Phosphenes Codex

01 April 2017

Categories: Design

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Phosphenes Codex is a cel-shaded party game designed around the theme of 'palimpsest', meaning a manuscript or piece of writing material on which later writing has been superimposed on effaced earlier writing. The below is all excerpts from the game design document of Phosphenes Codex. If you would like to see the full version please contact me.


The year is 1846. You are a scribe who has just been informed of the possible locations of some of the infamous ancient codex scripts. The problem is that they’re each located somewhere deep in a labyrinth, and you are not the only one with this knowledge. Using an old, faded map, some charcoal, and tools you find along the way, you must navigate each labyrinth in the search for these scripts.


When the player first opens their map, they will be greeted with a fairly blank scroll aside from faint outlines of the walls around the whole labyrinth. To make the map clearer, the player must use the charcoal, which has unlimited use, to reveal a radius of ten metres around them on the map in more detail. The compromise with this is that the remaining map loses clarity as it has aged more.

As the players traverse the labyrinth, they will encounter many different ‘cantrips’ which gift them with various single, multiple and timed use abilities. These are categorised as being passive, aggressive or a mix of the two. All items could be collected from set spawn locations and their activation depends on their type. Both can be activated at any time by pressing the ‘down’/’b’ button on the controller however passive items are applied to the player and aggressive items are set in the player’s location for others to interact with. Some examples of these are bear traps, increased speed, clairvoyance, and wormhole.

Game Modes

To keep Phosphenes Codex interesting, there will be multiple game modes for users to play. In each game mode the players are aiming to get to the codex hidden within the labyrinth by taking the quickest route and risking detours to get potentially game-changing power ups.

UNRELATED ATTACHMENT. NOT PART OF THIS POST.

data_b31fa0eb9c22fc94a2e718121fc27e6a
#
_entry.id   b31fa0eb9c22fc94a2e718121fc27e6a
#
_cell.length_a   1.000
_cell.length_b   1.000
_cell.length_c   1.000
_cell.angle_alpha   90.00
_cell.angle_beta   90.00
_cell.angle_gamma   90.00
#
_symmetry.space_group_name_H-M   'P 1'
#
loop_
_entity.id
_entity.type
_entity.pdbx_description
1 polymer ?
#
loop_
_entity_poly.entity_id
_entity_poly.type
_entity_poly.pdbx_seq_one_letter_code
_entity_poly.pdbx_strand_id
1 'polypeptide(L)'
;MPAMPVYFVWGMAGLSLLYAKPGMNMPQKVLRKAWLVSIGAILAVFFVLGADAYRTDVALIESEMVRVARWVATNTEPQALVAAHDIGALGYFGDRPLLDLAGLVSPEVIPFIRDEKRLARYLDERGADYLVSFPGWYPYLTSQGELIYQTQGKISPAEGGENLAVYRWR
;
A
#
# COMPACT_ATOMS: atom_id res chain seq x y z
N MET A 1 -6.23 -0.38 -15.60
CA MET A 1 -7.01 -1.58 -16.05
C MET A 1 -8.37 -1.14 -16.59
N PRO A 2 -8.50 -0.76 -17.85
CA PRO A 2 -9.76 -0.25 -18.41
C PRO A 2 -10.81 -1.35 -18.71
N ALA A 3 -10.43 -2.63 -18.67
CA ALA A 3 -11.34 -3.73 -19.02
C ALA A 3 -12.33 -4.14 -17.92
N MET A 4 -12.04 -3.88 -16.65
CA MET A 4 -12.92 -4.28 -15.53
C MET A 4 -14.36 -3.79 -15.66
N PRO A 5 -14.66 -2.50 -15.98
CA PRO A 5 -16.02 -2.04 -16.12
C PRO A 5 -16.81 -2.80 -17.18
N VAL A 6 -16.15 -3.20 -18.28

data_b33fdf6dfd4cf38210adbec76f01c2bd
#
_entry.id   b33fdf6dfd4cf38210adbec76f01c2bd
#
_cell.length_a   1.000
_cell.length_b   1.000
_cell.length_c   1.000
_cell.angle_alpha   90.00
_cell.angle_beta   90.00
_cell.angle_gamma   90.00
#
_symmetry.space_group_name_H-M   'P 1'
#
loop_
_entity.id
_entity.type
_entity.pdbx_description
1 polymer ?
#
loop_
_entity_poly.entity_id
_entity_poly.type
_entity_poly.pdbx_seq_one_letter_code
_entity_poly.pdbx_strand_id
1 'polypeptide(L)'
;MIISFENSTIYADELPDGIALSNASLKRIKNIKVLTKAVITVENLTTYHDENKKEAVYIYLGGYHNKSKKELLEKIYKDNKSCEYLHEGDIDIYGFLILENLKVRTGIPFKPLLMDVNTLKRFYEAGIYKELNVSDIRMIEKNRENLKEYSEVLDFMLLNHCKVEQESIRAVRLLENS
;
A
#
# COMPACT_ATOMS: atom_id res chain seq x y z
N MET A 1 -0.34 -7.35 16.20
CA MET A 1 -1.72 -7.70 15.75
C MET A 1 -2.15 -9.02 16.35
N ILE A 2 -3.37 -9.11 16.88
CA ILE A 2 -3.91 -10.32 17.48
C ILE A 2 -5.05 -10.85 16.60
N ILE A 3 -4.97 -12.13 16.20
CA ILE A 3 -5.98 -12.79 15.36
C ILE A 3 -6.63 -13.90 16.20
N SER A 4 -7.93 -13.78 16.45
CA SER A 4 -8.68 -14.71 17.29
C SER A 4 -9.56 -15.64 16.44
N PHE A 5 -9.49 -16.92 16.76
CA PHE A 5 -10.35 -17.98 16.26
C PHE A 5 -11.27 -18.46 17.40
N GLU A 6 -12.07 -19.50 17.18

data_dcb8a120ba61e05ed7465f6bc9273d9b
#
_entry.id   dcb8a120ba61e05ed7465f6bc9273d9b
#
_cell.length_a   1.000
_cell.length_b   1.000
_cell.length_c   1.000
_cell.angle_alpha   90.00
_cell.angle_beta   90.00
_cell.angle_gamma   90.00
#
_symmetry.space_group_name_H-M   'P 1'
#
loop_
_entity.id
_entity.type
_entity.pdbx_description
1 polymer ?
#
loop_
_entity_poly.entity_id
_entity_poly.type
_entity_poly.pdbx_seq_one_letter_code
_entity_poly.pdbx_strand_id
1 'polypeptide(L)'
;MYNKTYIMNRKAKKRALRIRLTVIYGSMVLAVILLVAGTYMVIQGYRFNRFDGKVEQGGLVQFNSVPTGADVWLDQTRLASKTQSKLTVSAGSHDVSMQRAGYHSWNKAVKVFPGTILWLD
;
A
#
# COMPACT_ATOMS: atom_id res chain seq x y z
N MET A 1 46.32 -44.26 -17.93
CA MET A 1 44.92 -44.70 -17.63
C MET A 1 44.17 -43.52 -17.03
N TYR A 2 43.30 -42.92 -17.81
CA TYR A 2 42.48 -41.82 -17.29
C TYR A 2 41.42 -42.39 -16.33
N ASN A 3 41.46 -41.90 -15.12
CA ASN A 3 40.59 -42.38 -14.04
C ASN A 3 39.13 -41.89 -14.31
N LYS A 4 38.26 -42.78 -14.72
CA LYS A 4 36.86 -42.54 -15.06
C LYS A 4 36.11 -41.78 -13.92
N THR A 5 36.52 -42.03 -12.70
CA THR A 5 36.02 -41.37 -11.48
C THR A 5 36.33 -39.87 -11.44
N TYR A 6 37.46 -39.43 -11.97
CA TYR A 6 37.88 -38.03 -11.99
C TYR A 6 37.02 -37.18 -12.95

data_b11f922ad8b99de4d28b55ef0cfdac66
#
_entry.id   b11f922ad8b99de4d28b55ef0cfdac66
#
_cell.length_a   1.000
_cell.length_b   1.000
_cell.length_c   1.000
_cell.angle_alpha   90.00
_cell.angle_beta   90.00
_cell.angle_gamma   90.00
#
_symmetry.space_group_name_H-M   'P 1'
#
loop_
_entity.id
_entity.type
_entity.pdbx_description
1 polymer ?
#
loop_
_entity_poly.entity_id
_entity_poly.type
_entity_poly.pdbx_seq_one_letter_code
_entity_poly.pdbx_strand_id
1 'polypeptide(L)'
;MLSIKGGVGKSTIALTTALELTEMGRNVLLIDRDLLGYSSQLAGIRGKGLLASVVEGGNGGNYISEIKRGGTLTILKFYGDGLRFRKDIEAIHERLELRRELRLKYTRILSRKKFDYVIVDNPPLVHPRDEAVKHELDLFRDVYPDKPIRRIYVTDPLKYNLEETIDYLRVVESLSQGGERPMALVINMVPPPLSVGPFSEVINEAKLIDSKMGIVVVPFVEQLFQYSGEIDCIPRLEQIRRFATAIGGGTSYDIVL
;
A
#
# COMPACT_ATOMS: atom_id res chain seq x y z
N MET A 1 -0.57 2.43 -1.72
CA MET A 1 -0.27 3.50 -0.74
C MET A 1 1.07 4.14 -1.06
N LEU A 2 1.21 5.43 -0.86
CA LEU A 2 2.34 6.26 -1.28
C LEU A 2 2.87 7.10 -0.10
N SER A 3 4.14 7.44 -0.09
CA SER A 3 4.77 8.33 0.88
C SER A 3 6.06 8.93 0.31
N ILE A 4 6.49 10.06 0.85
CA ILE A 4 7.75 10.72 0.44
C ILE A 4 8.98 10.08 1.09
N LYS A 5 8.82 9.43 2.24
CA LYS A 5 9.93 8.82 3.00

The standard mode for the game is party mode. This involves all eight people playing individually to reach the codex in the labyrinth in the quickest time possible, surpassing the others along the way. They will all play within the same labyrinth and start at the same location, however they cannot see each other as this would give an advantage to those not in the lead to see the route and possibly overtake. Party mode is excellent for those playing online against friends or strangers.

A secondary mode is cooperative. The goal of the game will be the same as party mode, however this time each team member is paired up. This will allow players to take advantage of the Nintendo Switch’s two player functionality by sharing a Joy con each, although this is not compulsory and players may still pair up through the network. The mode will emphasise teamwork to choose between taking the best routes, or risk taking detours to collect power ups and potentially giving them an advantage on the enemy pairs.

Finally, there’s one versus seven. This mode is the most unique out of the three. In this, the seven players will have the same goal, however they do not have the ability to place aggressive cantrips. Instead, this will be the job of the eighth player who watches with a birdseye view of the labyrinth, placing cantrips to stop the others reaching the goal in the set time given. The more they stop, the more gold they gain to spend in the store. Each cantrip has a cooldown to stop too many placements and they can only be placed within a certain distance of each other.